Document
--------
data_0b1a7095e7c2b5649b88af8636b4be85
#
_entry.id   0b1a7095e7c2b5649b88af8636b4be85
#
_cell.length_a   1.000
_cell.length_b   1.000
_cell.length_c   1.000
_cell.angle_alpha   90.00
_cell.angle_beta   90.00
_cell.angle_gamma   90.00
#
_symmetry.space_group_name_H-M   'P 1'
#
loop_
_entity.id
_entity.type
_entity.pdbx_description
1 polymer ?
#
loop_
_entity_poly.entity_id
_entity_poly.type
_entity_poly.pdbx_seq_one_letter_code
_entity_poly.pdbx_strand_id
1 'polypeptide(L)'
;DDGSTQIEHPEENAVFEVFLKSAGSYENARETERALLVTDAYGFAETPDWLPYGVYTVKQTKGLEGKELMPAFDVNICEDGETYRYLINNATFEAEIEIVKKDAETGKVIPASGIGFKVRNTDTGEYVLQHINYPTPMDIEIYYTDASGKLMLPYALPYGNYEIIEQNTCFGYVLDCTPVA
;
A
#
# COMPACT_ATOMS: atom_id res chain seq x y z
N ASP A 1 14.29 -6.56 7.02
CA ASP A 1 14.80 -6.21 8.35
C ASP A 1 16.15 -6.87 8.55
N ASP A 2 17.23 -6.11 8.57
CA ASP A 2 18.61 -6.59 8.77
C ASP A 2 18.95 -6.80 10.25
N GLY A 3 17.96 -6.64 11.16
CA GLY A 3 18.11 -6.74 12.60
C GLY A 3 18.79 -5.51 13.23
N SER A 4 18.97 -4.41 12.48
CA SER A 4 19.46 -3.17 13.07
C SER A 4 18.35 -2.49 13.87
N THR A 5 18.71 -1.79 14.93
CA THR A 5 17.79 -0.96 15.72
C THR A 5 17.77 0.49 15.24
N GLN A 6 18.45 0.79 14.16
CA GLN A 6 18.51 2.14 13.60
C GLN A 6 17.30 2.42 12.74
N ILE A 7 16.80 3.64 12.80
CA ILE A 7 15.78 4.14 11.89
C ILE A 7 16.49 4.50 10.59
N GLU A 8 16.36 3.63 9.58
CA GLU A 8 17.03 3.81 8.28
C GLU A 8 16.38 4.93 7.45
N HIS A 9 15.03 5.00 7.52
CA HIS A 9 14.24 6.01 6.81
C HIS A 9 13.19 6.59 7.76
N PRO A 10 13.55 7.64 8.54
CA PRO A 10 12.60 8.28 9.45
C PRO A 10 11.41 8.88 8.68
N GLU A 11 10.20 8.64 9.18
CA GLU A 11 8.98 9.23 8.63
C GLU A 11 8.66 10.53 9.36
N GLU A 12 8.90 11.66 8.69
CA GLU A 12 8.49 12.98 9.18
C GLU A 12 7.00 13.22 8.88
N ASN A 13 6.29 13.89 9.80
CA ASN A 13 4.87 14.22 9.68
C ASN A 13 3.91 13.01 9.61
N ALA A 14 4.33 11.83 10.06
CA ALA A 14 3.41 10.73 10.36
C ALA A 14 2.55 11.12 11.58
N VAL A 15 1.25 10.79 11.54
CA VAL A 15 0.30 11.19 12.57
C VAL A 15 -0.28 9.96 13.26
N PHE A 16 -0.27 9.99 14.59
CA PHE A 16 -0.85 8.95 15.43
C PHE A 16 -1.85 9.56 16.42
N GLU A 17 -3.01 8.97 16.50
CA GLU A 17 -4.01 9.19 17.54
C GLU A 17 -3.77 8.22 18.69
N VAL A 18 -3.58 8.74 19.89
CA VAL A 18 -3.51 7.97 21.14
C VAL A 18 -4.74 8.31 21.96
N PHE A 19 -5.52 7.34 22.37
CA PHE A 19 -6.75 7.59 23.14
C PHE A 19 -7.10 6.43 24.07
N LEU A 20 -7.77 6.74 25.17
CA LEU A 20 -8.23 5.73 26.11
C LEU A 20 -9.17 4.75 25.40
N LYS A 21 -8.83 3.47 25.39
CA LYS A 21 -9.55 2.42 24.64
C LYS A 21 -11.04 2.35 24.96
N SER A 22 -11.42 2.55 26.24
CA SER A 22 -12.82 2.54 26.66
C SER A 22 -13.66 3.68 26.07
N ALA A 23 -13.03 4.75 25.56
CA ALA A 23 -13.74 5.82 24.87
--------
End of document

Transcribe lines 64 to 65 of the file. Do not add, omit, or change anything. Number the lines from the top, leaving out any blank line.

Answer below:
N GLU A 12 8.90 11.66 8.69
CA GLU A 12 8.49 12.98 9.18